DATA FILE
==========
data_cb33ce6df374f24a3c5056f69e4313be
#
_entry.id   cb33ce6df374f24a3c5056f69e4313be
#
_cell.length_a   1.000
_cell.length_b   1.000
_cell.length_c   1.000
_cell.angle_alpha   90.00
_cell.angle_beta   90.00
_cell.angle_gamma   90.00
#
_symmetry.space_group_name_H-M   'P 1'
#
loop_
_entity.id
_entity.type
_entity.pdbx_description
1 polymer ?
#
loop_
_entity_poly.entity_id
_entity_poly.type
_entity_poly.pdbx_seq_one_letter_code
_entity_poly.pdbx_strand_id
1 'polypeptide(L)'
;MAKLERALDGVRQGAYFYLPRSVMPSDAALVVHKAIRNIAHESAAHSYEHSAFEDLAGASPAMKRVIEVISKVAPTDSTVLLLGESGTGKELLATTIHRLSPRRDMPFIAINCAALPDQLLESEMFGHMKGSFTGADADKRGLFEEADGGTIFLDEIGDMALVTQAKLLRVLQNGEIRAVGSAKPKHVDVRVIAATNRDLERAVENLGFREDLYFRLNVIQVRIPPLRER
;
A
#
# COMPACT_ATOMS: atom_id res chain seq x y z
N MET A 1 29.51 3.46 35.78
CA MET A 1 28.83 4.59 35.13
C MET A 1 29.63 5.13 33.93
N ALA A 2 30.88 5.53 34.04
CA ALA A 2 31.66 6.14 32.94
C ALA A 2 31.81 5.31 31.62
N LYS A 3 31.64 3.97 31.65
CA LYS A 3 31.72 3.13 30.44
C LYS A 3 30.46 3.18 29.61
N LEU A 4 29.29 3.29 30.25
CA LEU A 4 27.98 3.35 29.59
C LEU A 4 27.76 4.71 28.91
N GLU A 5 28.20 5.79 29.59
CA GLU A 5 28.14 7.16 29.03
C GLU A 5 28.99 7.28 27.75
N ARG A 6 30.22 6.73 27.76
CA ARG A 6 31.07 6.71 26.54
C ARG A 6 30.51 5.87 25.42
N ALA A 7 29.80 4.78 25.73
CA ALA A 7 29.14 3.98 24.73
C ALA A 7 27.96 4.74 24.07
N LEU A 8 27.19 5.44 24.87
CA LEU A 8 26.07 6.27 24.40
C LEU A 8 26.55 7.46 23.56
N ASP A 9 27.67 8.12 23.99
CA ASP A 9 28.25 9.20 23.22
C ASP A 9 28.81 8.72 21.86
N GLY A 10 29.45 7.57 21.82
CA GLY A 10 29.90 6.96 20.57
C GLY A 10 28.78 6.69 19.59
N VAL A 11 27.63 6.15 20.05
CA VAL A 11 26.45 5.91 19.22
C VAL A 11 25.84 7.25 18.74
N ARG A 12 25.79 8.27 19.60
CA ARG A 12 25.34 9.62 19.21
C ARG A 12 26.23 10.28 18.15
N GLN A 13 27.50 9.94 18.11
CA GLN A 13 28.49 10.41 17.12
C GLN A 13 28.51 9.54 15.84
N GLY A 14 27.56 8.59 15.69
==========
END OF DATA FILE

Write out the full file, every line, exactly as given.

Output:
data_cb33ce6df374f24a3c5056f69e4313be
#
_entry.id   cb33ce6df374f24a3c5056f69e4313be
#
_cell.length_a   1.000
_cell.length_b   1.000
_cell.length_c   1.000
_cell.angle_alpha   90.00
_cell.angle_beta   90.00
_cell.angle_gamma   90.00
#
_symmetry.space_group_name_H-M   'P 1'
#
loop_
_entity.id
_entity.type
_entity.pdbx_description
1 polymer ?
#
loop_
_entity_poly.entity_id
_entity_poly.type
_entity_poly.pdbx_seq_one_letter_code
_entity_poly.pdbx_strand_id
1 'polypeptide(L)'
;MAKLERALDGVRQGAYFYLPRSVMPSDAALVVHKAIRNIAHESAAHSYEHSAFEDLAGASPAMKRVIEVISKVAPTDSTVLLLGESGTGKELLATTIHRLSPRRDMPFIAINCAALPDQLLESEMFGHMKGSFTGADADKRGLFEEADGGTIFLDEIGDMALVTQAKLLRVLQNGEIRAVGSAKPKHVDVRVIAATNRDLERAVENLGFREDLYFRLNVIQVRIPPLRER
;
A
#
# COMPACT_ATOMS: atom_id res chain seq x y z
N MET A 1 29.51 3.46 35.78
CA MET A 1 28.83 4.59 35.13
C MET A 1 29.63 5.13 33.93
N ALA A 2 30.88 5.53 34.04
CA ALA A 2 31.66 6.14 32.94
C ALA A 2 31.81 5.31 31.62
N LYS A 3 31.64 3.97 31.65
CA LYS A 3 31.72 3.13 30.44
C LYS A 3 30.46 3.18 29.61
N LEU A 4 29.29 3.29 30.25
CA LEU A 4 27.98 3.35 29.59
C LEU A 4 27.76 4.71 28.91
N GLU A 5 28.20 5.79 29.59
CA GLU A 5 28.14 7.16 29.03
C GLU A 5 28.99 7.28 27.75
N ARG A 6 30.22 6.73 27.76
CA ARG A 6 31.07 6.71 26.54
C ARG A 6 30.51 5.87 25.42
N ALA A 7 29.80 4.78 25.73
CA ALA A 7 29.14 3.98 24.73
C ALA A 7 27.96 4.74 24.07
N LEU A 8 27.19 5.44 24.87
CA LEU A 8 26.07 6.27 24.40
C LEU A 8 26.55 7.46 23.56
N ASP A 9 27.67 8.12 23.99
CA ASP A 9 28.25 9.20 23.22
C ASP A 9 28.81 8.72 21.86
N GLY A 10 29.45 7.57 21.82
CA GLY A 10 29.90 6.96 20.57
C GLY A 10 28.78 6.69 19.59
N VAL A 11 27.63 6.15 20.05
CA VAL A 11 26.45 5.91 19.22
C VAL A 11 25.84 7.25 18.74
N ARG A 12 25.79 8.27 19.60
CA ARG A 12 25.34 9.62 19.21
C ARG A 12 26.23 10.28 18.15
N GLN A 13 27.50 9.94 18.11
CA GLN A 13 28.49 10.41 17.12
C GLN A 13 28.51 9.54 15.84
N GLY A 14 27.56 8.59 15.69